Pulling defenders away from the box, it creates room for Griffin to roam should he take off on designed running plays or scrambles.
2. Stretch and stress. The Bears possess great speed among a young and underrated receiving corps. And they use it, both horizontally across the field and vertically down the field, further occupying defenders and leaving openings for Griffin. Not that he's looking to always run. His 20-to-5 ratio of touchdowns-to-interceptions is among the Big 12's best.
"He does a great job in his play fakes, too," said Young, "so he'll take you away from the ball carrier when he's handing it off. He's got an extremely strong arm. Then his ability to run, when he decides to do it, presents a real challenge."
3. Pressure and contain. The drill is the same whenever facing a mobile quarterback, but it's imperative with Griffin, because of his world-class speed: pressure him, but keep him hemmed into the middle of the field, in traffic.
4. Redirect focus. Griffin is right, as he goes, the Bears go. They have upgraded at the skill positions, particularly at wide receiver. And running back Jay Finley is having a breakout year as a senior. But ideally, he doesn't beat you. Make him put the ball into somebody else's hands and take your chances with them.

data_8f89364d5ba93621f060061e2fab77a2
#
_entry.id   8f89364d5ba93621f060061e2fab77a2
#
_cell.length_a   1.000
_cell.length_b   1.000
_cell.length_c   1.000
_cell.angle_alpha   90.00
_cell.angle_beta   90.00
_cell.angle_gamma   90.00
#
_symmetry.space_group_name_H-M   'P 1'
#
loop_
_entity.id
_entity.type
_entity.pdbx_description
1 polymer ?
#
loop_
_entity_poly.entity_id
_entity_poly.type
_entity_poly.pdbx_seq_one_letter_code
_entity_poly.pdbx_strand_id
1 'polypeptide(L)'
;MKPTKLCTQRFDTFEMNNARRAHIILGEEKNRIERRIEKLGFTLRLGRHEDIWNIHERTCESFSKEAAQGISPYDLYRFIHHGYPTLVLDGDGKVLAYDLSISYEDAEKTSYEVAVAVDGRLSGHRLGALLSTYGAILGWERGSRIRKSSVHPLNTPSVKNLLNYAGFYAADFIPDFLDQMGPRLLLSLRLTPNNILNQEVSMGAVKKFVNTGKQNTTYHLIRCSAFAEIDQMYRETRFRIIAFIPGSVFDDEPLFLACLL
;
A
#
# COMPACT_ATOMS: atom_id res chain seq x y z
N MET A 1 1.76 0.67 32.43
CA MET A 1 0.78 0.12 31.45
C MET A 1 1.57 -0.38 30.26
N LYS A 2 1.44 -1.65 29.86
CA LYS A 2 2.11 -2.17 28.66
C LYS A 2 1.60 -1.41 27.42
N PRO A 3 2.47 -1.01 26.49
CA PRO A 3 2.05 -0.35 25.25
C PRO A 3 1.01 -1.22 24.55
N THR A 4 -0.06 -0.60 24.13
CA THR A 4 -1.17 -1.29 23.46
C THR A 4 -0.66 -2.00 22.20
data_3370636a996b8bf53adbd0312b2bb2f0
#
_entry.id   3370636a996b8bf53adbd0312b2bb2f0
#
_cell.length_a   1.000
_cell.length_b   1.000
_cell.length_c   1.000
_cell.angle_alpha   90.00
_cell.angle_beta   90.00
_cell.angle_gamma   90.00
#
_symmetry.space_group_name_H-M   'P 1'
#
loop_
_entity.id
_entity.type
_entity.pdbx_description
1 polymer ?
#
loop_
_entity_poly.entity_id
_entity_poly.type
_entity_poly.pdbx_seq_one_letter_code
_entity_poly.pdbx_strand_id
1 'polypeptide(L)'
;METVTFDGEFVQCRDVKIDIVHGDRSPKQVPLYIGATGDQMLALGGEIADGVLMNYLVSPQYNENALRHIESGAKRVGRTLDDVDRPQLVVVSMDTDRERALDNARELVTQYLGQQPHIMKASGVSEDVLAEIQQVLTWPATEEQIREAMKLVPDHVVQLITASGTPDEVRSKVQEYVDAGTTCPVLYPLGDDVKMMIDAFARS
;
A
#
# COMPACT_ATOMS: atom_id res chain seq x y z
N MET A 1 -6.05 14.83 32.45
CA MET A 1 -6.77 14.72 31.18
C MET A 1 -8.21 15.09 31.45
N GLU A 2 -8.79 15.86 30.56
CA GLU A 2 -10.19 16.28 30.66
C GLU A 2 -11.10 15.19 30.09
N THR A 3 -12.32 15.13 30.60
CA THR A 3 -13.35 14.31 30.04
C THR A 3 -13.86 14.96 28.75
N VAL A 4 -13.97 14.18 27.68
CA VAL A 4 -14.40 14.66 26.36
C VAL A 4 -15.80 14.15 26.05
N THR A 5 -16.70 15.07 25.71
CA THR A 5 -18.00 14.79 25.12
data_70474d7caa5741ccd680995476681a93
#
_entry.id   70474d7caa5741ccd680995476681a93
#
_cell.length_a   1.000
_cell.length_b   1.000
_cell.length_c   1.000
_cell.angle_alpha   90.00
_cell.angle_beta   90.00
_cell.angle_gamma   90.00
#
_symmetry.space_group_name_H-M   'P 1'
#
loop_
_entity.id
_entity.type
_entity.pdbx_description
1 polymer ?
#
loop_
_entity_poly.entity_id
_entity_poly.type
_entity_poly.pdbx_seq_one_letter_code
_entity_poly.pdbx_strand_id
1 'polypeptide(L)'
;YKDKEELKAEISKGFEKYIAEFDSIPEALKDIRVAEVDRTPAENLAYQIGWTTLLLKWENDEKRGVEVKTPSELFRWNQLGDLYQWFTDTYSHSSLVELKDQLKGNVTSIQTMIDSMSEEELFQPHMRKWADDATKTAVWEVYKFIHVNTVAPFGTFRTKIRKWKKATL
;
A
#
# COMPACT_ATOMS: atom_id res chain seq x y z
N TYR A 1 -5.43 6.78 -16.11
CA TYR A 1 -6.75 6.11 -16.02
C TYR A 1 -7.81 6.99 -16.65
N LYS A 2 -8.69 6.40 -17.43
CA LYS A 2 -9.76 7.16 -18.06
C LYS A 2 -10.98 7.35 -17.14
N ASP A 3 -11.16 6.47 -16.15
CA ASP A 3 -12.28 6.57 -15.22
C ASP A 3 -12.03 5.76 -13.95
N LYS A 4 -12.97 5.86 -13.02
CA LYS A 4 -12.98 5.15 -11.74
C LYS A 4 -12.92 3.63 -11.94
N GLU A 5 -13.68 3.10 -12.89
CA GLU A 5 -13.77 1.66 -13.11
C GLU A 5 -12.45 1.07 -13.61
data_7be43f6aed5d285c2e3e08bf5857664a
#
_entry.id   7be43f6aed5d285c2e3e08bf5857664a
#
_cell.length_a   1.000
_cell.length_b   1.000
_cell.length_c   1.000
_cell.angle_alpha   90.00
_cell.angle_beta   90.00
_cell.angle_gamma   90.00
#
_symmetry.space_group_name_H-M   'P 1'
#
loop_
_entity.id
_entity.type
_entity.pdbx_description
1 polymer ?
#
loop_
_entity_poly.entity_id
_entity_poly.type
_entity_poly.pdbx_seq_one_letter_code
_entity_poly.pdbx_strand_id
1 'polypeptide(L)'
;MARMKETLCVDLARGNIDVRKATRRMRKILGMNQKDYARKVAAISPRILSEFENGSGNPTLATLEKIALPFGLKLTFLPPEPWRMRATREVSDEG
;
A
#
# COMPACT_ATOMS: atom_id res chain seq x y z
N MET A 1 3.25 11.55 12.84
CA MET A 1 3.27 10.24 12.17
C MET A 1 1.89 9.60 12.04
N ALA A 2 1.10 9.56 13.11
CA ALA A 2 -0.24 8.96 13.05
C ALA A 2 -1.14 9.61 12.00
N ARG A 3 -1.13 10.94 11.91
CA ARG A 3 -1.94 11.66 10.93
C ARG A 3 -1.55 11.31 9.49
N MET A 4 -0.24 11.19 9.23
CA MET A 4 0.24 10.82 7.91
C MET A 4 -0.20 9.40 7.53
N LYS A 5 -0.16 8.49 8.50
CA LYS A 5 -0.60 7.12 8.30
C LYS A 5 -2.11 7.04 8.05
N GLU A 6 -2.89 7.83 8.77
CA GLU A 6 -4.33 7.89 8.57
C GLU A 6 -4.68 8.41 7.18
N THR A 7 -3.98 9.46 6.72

5. Wrap Up. Against Nebraska, the Cowboys missed 33 tackles, about 20 more than what's acceptable. A week ago, against Kansas State, OSU improved that number of misses to 11. While the style of offense accounts for some of that, the Cowboys also did a much better job of wrapping up, rather than going for the blowup.
"Sometimes we get caught up in what the coaches have asked of us, and we forget to play fundamentally sound football," said safety Markelle Martin. "They wanted us to be more physical, and we wanted to do that, but we forgot our fundamentals, just wrapping up and bringing the guy down.
"We've got to wrap up."